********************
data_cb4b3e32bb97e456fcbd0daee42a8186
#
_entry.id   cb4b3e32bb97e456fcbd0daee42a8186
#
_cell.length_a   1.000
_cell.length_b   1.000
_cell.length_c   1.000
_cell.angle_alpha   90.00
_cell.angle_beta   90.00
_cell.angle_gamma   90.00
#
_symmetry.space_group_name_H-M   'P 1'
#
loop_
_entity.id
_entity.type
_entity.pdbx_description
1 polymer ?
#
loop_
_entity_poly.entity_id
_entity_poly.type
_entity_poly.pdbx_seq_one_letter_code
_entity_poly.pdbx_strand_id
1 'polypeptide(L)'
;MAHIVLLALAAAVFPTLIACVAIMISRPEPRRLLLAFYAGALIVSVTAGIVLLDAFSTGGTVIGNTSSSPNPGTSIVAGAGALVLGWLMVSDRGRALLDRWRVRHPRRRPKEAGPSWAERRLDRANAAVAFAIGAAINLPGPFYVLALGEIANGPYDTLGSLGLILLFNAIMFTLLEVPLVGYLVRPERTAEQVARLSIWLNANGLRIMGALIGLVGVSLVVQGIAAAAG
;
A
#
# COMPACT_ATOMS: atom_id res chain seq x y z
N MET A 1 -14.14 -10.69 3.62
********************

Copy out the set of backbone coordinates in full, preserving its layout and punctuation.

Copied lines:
data_cb4b3e32bb97e456fcbd0daee42a8186
#
_entry.id   cb4b3e32bb97e456fcbd0daee42a8186
#
_cell.length_a   1.000
_cell.length_b   1.000
_cell.length_c   1.000
_cell.angle_alpha   90.00
_cell.angle_beta   90.00
_cell.angle_gamma   90.00
#
_symmetry.space_group_name_H-M   'P 1'
#
loop_
_entity.id
_entity.type
_entity.pdbx_description
1 polymer ?
#
loop_
_entity_poly.entity_id
_entity_poly.type
_entity_poly.pdbx_seq_one_letter_code
_entity_poly.pdbx_strand_id
1 'polypeptide(L)'
;MAHIVLLALAAAVFPTLIACVAIMISRPEPRRLLLAFYAGALIVSVTAGIVLLDAFSTGGTVIGNTSSSPNPGTSIVAGAGALVLGWLMVSDRGRALLDRWRVRHPRRRPKEAGPSWAERRLDRANAAVAFAIGAAINLPGPFYVLALGEIANGPYDTLGSLGLILLFNAIMFTLLEVPLVGYLVRPERTAEQVARLSIWLNANGLRIMGALIGLVGVSLVVQGIAAAAG
;
A
#
# COMPACT_ATOMS: atom_id res chain seq x y z
N MET A 1 -14.14 -10.69 3.62